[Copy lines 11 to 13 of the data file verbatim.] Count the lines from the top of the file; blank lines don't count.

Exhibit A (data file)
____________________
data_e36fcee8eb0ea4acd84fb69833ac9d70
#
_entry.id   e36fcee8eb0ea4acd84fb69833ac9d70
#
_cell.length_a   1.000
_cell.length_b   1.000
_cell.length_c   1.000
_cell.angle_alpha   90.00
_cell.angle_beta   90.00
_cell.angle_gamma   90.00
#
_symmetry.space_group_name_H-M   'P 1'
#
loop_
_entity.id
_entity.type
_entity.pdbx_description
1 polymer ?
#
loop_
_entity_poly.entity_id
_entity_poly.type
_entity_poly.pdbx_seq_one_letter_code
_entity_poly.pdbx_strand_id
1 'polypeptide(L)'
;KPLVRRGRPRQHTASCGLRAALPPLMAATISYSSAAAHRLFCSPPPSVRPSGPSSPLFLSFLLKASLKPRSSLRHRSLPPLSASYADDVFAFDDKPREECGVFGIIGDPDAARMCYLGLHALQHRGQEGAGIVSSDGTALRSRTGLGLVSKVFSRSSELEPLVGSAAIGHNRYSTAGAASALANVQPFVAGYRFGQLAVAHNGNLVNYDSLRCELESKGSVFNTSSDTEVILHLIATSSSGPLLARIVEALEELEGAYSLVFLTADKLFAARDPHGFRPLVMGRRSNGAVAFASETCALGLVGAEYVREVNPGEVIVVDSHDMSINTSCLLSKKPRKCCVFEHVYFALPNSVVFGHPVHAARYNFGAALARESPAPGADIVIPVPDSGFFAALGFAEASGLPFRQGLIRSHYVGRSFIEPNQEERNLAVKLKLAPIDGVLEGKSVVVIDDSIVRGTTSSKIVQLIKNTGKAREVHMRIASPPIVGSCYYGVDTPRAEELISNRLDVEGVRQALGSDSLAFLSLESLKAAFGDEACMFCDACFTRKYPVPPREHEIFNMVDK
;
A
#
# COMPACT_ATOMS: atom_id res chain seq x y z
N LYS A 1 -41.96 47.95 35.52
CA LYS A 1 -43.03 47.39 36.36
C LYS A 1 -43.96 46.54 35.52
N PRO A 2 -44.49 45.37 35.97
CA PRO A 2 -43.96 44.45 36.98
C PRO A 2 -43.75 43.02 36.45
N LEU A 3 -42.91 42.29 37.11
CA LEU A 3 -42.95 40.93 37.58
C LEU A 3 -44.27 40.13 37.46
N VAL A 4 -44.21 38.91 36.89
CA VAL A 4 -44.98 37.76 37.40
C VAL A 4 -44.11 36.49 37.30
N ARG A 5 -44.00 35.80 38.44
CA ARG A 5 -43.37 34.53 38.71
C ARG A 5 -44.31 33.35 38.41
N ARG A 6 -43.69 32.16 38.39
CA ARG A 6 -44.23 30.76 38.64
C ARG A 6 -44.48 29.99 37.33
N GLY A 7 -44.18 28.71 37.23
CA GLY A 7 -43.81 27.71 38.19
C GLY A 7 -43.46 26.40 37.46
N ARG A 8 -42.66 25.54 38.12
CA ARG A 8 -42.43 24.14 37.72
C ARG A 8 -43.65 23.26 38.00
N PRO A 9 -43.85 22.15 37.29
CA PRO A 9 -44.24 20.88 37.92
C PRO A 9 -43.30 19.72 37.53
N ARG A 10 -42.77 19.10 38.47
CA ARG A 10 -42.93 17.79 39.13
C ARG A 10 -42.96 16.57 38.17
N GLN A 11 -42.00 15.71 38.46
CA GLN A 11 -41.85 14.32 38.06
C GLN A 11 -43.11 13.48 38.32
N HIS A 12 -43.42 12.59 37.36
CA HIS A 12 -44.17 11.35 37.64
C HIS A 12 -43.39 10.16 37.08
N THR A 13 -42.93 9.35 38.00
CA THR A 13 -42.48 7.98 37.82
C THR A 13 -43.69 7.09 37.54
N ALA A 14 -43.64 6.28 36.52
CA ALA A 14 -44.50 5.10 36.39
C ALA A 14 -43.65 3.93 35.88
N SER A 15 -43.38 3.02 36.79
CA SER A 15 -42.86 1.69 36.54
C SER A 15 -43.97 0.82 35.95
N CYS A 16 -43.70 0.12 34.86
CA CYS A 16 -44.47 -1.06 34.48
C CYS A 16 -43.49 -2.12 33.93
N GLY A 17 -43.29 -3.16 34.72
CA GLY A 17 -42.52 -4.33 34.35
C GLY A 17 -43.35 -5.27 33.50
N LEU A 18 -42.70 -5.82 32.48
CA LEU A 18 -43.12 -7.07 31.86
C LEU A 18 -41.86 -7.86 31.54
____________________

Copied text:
#
_symmetry.space_group_name_H-M   'P 1'
#